They were going to the Sandakan Memorial park next day and were happy for us to go out with them in their hired minivan. The park is set on the site of a POW camp for the 1800 Australians who were forced to march through the jungle by the Japanese close to the end of the Second World War. Only 6 survived and it is a little known part of Australia's war history. Anybody interested might like to check out the web page http://www.sandakan-deathmarch.com/ It was a beautifully set out park and the little information hall had beautiful stained glass windows. We caught a bus back as Kylie and Bill had taken the bus to the airport. Later that day we walked back up the hill to visit Agnes Keith's house. Agnes and her husband lived in Sandakan for over 20 years and are highly thought of in the area. Agnes was an author and wrote 3 books on her life there, including one called “Three came Home' which was about her time as a prisoner of war in Borneo. She appears to write really well and I look forward to reading her books when I get home. Her husband was in charge of the forrests and had a species of the Raffelsia flower named after him. Agnes also set up the rehabilitation programme for the orangatans, though as she kept many monkeys as pets, didn't really set an example. She even took many monkeys back to New York with here after her husband died.It was a great house and one I could have happily moved into!
Next day we walked up to the 120 year old Anglican stone church , St Michaels, on the hill and found somebody to open the door for us so we could look at the beautiful stained glass windows, again commemorating the allied POW's. There are also a lot of Catholic churches in Sabah - they all have big blue and white signs out the front - most were started by Irish missionaries over 120 years ago. We then caught a local bus to spend the night at a resort near the orangutan sanctuary. It was a funny resort - all mould and wooden walkways and steps over large ponds of water. Our guide book told us the tickets for the sanctuary would be valid for 2 visits, even if they were over two days - this was however incorrect as they had to be on the same day. We've found quite a few mistakes like that in the Lonely Planet guide. We arrived at the sanctuary at 12.30, not realising that the park is closed for 2 hours in the middle of the day, we really should read our guide books more carefully. We seem to read all the wrong bits all the time! There were a few other people who had been to the morning feeding at 10am and had a long wait until the next one at 3pm. It was incredibly hot and I was literally streaming with perspiration. 2Pm arrived and we walked down the boardwalk to hopefully see some orangutans - we were lucky enough to see three ( there had only been one that morning) and they were great to watch. You can see that they are 94% human Dna. There were also a lot of other monkeys feeding. We ended the day quietly in the restaurant with the other people staying at the resort, and enjoyed a meal whilst watching all the tiny squirrels running up and down the trees. Next day we were dropped off on the highway to await a bus to take us the 4 hours to Kota Kinabulu, a coastal city 4 hours away and the capitol of Sabah.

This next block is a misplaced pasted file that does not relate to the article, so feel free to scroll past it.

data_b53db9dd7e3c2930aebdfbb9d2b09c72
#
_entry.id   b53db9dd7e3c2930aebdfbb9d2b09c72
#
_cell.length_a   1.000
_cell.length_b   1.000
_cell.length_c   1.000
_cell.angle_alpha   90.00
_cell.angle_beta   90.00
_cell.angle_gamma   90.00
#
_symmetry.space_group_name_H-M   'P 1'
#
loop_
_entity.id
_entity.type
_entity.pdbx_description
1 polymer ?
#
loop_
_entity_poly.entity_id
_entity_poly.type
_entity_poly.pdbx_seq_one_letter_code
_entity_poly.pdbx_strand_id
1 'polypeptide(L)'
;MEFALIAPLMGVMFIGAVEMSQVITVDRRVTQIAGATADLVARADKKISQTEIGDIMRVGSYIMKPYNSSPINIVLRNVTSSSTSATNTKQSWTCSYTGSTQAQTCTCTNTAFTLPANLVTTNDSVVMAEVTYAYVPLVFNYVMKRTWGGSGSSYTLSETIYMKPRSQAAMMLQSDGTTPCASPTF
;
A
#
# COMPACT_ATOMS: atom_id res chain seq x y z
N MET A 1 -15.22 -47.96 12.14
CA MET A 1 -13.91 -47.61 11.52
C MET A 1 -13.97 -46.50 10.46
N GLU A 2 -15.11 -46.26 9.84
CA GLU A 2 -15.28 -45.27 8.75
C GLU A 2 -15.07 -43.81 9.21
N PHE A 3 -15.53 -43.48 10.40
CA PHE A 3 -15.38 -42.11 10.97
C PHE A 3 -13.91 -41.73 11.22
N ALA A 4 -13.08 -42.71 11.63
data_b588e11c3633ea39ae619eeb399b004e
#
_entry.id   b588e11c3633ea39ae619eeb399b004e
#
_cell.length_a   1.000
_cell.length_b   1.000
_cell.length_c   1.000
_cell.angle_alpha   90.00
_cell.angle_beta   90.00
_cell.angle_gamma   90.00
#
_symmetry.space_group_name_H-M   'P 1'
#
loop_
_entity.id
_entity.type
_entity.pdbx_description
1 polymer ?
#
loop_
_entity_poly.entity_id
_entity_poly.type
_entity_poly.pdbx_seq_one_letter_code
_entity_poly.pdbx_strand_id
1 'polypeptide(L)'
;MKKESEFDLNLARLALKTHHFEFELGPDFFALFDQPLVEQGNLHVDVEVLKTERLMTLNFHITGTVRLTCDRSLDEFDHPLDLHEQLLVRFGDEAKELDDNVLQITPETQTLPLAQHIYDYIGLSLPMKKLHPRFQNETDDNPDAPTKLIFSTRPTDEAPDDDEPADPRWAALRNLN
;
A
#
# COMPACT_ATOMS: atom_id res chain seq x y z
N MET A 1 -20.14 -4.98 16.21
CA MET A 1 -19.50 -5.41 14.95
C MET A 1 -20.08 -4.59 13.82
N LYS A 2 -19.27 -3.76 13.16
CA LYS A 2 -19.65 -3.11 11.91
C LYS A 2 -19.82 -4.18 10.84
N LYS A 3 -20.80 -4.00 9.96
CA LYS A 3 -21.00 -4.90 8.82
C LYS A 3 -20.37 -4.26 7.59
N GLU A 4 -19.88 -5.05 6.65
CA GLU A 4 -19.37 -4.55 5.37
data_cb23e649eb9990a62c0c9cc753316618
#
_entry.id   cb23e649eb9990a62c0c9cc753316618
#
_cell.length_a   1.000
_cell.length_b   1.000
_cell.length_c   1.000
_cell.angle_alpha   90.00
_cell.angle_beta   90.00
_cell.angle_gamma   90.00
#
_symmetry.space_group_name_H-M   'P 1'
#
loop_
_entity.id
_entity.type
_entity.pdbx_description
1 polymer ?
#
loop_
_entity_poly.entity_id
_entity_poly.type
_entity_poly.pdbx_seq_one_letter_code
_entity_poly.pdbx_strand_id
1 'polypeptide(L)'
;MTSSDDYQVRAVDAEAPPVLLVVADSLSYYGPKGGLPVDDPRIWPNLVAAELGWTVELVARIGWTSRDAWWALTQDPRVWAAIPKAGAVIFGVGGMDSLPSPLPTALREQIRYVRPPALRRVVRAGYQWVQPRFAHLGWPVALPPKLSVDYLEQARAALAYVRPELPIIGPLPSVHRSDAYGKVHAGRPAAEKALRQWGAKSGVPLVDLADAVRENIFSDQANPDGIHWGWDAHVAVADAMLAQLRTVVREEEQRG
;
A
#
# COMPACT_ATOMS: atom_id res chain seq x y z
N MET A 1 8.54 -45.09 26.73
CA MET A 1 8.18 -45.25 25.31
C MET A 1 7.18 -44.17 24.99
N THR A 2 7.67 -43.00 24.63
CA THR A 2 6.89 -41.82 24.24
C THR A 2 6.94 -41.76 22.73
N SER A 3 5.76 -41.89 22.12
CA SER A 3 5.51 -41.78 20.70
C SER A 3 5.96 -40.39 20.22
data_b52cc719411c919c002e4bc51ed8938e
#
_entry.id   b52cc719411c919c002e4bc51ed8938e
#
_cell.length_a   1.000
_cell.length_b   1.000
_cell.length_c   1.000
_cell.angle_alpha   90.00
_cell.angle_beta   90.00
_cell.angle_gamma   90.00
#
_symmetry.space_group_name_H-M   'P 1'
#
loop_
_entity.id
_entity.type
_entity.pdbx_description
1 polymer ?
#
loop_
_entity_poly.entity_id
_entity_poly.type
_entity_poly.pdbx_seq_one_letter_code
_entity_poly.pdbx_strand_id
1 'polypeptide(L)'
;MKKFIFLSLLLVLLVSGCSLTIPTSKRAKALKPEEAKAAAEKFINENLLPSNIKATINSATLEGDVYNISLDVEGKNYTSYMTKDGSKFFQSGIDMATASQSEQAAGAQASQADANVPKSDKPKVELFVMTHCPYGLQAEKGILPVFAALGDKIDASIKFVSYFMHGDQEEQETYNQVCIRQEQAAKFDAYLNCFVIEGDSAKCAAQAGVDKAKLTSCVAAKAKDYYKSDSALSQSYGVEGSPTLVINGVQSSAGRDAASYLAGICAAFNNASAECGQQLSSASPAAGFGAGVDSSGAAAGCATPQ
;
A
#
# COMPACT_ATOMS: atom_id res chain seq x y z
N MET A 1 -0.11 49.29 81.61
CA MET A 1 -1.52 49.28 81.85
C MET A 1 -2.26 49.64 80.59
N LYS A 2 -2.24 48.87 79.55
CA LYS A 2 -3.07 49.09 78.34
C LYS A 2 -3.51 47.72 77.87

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View from our bedroom window in SandakanView from our bedroom window in Sandakan
View from our bedroom window in Sandakan

We spent the day watching the progress on this painting job across the road - usual Chinese style - no preparation or cleaning done!